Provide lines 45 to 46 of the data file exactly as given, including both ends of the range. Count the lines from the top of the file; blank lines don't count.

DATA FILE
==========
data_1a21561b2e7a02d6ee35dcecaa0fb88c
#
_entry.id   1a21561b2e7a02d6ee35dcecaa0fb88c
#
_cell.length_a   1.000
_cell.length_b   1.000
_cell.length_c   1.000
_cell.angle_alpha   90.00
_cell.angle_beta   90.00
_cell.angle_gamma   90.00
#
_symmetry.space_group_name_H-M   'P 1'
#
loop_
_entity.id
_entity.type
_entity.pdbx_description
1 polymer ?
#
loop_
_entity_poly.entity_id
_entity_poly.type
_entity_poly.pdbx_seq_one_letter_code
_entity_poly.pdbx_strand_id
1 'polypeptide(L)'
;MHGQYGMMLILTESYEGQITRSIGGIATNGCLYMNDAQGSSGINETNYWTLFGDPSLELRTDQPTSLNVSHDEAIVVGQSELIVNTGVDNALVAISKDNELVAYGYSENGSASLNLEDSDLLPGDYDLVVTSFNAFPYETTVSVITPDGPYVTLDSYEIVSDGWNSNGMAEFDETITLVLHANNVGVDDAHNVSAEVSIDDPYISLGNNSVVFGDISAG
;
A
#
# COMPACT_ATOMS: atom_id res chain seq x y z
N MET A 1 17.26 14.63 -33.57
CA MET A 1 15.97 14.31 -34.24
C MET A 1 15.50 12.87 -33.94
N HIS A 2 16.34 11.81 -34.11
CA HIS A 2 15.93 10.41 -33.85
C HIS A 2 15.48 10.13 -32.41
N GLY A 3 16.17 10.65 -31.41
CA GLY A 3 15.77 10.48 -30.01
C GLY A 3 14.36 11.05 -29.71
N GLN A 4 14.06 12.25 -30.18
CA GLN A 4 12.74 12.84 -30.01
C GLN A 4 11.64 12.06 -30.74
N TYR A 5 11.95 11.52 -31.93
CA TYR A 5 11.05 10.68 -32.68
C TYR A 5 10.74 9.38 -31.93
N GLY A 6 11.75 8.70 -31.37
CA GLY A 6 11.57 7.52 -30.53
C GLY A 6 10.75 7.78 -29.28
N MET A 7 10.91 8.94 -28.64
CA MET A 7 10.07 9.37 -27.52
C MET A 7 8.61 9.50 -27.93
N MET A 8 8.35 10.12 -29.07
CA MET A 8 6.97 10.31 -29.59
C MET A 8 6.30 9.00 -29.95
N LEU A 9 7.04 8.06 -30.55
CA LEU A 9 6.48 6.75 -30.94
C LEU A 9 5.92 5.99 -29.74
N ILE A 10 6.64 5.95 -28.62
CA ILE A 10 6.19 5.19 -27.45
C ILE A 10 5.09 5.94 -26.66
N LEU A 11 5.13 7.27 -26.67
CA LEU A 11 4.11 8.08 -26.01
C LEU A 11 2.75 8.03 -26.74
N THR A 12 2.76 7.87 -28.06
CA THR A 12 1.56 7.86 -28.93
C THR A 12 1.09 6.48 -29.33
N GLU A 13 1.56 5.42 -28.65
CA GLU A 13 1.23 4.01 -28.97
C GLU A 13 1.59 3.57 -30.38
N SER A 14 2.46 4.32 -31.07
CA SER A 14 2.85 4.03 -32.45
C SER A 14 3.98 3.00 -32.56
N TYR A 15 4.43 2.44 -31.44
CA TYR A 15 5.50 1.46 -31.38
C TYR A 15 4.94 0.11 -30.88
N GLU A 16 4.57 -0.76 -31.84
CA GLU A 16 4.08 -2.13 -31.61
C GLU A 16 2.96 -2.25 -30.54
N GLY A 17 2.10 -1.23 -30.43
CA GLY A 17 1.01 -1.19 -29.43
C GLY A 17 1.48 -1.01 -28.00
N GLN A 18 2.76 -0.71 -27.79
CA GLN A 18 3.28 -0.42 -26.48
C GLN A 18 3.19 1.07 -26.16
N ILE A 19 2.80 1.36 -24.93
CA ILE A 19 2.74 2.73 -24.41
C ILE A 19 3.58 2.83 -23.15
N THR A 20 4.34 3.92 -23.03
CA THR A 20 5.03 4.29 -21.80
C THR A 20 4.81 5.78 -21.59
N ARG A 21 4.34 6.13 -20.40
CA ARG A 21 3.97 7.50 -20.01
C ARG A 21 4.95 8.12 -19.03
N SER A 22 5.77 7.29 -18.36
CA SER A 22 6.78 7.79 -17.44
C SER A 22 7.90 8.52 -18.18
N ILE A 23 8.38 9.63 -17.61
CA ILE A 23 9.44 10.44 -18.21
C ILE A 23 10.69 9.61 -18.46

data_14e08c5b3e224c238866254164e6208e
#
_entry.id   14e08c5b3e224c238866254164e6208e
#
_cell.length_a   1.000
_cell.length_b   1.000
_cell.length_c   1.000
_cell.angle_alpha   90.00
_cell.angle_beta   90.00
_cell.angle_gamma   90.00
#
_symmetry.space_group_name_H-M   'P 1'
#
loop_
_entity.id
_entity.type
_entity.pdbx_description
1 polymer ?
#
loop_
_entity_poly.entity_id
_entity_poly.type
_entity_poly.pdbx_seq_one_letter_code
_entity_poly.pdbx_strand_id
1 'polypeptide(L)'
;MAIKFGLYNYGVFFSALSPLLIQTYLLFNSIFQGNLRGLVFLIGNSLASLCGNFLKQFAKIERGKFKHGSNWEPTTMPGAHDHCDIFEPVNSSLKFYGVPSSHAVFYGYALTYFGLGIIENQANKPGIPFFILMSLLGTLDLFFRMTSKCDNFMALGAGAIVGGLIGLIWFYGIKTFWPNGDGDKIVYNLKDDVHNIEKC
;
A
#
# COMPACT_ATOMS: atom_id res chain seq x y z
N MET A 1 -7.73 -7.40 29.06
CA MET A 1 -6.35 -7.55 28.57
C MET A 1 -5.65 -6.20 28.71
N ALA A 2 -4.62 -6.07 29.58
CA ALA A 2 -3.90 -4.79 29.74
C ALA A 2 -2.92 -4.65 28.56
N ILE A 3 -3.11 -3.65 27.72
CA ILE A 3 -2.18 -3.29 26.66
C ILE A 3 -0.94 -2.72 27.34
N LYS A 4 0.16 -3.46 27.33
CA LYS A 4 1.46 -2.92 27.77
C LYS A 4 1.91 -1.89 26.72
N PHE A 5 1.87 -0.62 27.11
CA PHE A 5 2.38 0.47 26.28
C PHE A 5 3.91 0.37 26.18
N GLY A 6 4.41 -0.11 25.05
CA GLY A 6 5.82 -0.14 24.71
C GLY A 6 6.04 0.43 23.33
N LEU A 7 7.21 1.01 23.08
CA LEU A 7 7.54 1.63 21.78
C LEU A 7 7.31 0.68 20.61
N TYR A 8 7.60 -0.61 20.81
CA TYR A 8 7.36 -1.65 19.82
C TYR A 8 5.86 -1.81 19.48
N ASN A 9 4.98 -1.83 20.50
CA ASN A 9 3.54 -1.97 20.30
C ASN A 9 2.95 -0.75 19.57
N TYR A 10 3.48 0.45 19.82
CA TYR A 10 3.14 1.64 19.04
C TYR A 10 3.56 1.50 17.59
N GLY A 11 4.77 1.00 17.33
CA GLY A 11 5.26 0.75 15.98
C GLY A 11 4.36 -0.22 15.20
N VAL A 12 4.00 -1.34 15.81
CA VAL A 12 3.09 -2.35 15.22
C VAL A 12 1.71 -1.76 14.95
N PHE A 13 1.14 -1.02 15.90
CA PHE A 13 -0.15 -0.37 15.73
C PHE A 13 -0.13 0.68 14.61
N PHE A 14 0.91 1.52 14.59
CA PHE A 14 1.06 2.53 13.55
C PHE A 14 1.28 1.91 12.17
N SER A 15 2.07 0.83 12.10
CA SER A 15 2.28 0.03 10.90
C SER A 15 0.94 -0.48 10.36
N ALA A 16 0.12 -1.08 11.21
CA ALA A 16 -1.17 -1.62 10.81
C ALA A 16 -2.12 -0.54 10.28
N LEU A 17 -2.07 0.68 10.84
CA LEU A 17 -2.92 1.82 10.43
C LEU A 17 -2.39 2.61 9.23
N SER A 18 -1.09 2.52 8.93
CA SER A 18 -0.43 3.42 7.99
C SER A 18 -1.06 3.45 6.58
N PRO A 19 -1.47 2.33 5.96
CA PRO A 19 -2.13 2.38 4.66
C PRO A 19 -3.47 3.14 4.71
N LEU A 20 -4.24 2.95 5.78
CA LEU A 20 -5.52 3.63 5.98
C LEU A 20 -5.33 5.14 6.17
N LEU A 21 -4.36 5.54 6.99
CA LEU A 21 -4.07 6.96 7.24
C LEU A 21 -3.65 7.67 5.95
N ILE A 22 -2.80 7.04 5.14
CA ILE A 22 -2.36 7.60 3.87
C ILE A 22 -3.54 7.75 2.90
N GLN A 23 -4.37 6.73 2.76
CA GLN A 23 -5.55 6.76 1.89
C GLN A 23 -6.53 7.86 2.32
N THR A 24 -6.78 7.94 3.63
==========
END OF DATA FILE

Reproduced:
C TYR A 5 10.74 9.38 -31.93
N GLY A 6 11.75 8.70 -31.37